Why the sad faces? All will be revealed when these spouses bare their relationships on the ABC.ALBERT Einstein was a man who believed in the limits of science. ”Gravitation,” he once professed, ”is not responsible for people falling in love.”
He might have been curious, then, about a coming show pitting positive psychology, the so-termed ”science of happiness”, against love lives in crisis.
The ABC explored the emergence of the science with its 2010 show Making Australia Happy, whereby eight individuals, with identifiably low happiness ”scores”, were equipped with techniques from clinical experts to improve their overall contentment.
The reincarnation, Making Couples Happy, doubles the stakes, literally. Public call-outs were extended for couples seeking to improve their relationships, with video diaries sent in to the show.
Not surprisingly, for a show in which people have to unglamorously bare all about their love life to a national audience, the response was not overwhelming.
However, after interviews with the hosts, four were selected, each with their own problems and each of whom returned statistical scores of unhappiness when tested.
Some harbour too much explosive communication, others too little. Intimacy issues are a constant: ”We’re like passing ships in the night,” Alison remarks matter-of-factly of her 29-year marriage to Paul.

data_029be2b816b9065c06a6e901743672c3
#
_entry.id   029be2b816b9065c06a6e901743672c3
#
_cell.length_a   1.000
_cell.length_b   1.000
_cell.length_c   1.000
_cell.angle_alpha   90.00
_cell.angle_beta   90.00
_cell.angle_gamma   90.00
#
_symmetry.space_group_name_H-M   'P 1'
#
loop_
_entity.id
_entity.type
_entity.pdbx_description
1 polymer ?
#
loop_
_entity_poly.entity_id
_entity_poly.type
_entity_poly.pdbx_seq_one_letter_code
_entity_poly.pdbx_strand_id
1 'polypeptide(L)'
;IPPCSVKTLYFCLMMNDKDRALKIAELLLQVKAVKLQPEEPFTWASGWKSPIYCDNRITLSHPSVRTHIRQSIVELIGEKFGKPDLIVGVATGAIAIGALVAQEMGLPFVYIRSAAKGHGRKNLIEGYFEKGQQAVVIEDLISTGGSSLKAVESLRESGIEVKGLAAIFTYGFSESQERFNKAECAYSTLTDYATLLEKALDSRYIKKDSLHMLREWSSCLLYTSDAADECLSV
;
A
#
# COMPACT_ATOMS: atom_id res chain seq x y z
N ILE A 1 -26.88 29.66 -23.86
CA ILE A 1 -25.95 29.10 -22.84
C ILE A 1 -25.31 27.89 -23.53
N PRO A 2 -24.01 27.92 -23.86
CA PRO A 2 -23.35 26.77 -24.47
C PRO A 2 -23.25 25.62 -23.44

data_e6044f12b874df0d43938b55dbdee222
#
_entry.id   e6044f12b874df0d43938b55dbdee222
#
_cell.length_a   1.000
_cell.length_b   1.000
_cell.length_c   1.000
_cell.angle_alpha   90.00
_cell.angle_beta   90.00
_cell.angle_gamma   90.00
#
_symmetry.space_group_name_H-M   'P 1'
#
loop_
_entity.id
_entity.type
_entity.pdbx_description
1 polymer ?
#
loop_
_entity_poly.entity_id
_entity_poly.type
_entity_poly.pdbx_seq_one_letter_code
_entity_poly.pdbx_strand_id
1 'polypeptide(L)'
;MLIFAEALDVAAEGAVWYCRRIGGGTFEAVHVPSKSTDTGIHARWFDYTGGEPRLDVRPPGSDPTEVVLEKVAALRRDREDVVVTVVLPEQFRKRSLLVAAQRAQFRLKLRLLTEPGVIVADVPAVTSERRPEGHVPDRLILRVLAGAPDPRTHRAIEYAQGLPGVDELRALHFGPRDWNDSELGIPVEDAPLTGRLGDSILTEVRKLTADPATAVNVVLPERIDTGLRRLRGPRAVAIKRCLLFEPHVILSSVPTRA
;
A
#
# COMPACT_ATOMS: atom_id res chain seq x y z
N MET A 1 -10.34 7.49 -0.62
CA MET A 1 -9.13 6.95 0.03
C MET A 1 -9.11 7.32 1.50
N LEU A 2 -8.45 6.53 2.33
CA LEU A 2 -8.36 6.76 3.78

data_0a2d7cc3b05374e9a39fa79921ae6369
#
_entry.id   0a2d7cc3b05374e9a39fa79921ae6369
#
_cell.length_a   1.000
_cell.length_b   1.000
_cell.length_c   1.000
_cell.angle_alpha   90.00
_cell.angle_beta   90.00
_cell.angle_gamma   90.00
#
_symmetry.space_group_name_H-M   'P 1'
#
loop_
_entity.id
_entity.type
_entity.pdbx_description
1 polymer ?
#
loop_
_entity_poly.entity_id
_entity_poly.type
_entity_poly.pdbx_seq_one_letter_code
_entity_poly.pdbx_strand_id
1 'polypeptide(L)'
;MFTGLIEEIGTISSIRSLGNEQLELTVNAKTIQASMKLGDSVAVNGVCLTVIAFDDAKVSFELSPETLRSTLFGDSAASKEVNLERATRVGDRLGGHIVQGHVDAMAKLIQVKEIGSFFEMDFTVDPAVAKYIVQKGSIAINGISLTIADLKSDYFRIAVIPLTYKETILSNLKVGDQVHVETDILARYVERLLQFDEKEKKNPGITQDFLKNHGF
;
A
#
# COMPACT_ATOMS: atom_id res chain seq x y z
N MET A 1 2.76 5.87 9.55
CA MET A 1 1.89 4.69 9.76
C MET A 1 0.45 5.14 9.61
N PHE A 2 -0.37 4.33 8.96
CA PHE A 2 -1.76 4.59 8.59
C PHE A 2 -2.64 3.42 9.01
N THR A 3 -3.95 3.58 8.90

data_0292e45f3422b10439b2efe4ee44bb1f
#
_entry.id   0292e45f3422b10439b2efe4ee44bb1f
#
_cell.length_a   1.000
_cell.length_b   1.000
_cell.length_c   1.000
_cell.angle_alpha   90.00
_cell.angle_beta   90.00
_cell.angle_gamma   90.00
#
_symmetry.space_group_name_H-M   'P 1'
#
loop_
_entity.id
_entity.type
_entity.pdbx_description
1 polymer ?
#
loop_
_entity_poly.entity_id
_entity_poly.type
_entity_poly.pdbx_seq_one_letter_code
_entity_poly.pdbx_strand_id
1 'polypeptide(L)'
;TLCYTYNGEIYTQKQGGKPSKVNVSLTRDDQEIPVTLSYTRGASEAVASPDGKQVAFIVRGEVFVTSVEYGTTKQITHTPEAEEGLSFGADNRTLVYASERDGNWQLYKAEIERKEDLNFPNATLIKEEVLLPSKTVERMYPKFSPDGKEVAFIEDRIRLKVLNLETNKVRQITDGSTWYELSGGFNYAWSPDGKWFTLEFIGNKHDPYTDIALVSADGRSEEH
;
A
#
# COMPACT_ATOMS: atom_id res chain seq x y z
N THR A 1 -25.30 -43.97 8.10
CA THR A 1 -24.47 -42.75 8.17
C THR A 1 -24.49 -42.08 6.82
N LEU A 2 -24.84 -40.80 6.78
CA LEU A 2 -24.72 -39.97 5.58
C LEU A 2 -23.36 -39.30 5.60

During eight weeks, the couples are forced to confront their issues, aided by specialists in the field, and every fortnight their happiness is measured to test the methods.
Married with children in Sydney, Laney had to persuade her understandably apprehensive other half, Darren, to take a punt on the show. They had seen relationship counsellors in the past to no avail and were struggling with balancing a family business, children and a marriage.
”[For us], the downside, which is a little bit of an embarrassment, was worth the upside of a happy marriage,” Laney says.
Each of the couple’s situations deliberately differed from the next, something that struck a chord with Darren. ”Coming from my experience, believing you should keep a lot of your relationship just between the two of you, I think what everyone will notice is the reality of all the couples on the show,” he says. ”Everyone has their issues.”
In this way, the show is as much about the four couples onscreen as every couple at home. Working with real-life case studies and not invented scenarios inevitably draws the public closer in a therapeutic sense.
For host and clinical psychologist John Aiken in particular, it was about taking scientific strategies and reworking them for television. After all, no one wants to watch an hour of talking heads, he says.
The show is intended to deliver tips to couples everywhere, a lofty prospect that excites Aiken. ”For me it’s kind of a dream job, because it gives you a national platform to make relationships accessible,” he says. ”It demystifies them and it empowers couples.”
Making Couples Happy is on Thursday at 8.30pm on ABC1.
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